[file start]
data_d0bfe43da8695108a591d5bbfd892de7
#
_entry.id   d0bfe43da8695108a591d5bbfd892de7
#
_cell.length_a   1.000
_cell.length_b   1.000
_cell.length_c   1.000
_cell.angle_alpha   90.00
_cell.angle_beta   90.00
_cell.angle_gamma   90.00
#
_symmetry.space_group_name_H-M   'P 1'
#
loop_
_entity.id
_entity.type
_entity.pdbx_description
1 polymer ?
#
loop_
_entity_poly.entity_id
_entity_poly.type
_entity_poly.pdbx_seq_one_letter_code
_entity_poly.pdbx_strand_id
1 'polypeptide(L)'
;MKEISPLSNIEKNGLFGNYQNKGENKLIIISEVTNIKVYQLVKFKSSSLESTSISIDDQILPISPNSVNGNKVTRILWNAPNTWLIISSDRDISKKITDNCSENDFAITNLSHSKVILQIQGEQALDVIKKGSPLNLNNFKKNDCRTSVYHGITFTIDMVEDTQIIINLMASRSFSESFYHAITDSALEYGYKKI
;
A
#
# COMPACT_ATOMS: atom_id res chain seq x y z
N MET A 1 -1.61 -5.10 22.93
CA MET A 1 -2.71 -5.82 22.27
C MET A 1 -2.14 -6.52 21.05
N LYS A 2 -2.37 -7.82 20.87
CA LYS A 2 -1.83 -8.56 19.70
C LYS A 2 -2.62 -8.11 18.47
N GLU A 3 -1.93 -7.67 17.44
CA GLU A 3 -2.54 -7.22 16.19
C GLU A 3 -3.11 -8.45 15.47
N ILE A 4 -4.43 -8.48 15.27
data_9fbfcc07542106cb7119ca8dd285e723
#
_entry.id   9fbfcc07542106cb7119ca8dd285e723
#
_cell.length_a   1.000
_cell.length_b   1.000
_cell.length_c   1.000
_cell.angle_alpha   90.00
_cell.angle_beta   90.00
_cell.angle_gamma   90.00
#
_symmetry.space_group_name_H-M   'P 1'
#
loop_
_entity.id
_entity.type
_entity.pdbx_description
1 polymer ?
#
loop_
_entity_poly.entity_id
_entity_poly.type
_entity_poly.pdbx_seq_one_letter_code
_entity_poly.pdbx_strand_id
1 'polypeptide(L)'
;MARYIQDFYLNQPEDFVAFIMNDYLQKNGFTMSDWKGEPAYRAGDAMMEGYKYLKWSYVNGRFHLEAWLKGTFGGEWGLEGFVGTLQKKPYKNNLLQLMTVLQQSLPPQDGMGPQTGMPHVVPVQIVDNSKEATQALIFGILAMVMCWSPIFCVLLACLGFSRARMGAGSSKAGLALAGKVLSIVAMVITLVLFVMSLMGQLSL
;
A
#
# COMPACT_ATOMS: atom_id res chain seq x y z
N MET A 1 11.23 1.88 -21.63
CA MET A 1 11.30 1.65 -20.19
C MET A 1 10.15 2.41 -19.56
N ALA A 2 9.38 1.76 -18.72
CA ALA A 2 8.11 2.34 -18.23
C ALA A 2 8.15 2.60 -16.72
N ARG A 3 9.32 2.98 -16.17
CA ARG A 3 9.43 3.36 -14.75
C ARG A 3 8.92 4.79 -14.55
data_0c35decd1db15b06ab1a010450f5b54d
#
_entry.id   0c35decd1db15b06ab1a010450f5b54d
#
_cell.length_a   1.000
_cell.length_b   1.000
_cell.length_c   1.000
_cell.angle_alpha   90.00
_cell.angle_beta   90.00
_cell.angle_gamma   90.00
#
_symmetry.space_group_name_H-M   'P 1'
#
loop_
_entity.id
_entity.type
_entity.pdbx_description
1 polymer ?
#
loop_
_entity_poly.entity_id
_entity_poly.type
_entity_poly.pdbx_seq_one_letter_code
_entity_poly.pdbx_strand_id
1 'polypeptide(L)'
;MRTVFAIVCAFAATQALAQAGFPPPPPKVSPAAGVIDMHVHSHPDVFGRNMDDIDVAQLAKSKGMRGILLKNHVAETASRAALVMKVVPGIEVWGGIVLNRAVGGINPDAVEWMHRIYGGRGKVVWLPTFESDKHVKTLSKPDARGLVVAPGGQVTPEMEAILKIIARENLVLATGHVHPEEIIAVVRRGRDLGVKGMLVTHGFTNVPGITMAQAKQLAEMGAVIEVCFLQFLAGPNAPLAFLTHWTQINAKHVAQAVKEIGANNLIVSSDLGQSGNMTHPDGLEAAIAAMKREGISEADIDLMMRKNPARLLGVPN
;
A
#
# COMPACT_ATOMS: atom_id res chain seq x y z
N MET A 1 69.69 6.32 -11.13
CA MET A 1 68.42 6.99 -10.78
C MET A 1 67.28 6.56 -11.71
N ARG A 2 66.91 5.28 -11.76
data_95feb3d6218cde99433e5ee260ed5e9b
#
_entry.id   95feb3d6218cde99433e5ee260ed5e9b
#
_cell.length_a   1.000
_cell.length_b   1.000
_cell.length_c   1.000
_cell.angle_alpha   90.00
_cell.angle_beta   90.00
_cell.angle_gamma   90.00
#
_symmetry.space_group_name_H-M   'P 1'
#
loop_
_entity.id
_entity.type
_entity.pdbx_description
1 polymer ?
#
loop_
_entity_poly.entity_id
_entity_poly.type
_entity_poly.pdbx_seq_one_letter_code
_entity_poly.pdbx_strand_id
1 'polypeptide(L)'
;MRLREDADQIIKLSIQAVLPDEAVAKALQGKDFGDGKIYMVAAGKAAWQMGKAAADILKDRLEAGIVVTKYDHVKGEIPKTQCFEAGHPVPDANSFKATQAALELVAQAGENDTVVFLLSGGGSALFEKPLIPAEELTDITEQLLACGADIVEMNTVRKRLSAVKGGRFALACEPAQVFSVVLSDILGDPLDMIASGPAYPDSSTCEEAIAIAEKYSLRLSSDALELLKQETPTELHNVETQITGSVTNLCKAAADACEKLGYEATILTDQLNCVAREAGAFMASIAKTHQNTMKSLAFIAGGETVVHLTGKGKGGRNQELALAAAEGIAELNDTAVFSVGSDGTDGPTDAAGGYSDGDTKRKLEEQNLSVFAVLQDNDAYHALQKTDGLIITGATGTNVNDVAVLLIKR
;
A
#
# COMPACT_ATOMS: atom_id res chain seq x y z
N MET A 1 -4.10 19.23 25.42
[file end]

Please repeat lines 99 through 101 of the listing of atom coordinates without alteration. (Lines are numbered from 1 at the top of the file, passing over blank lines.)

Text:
loop_
_entity_poly.entity_id
_entity_poly.type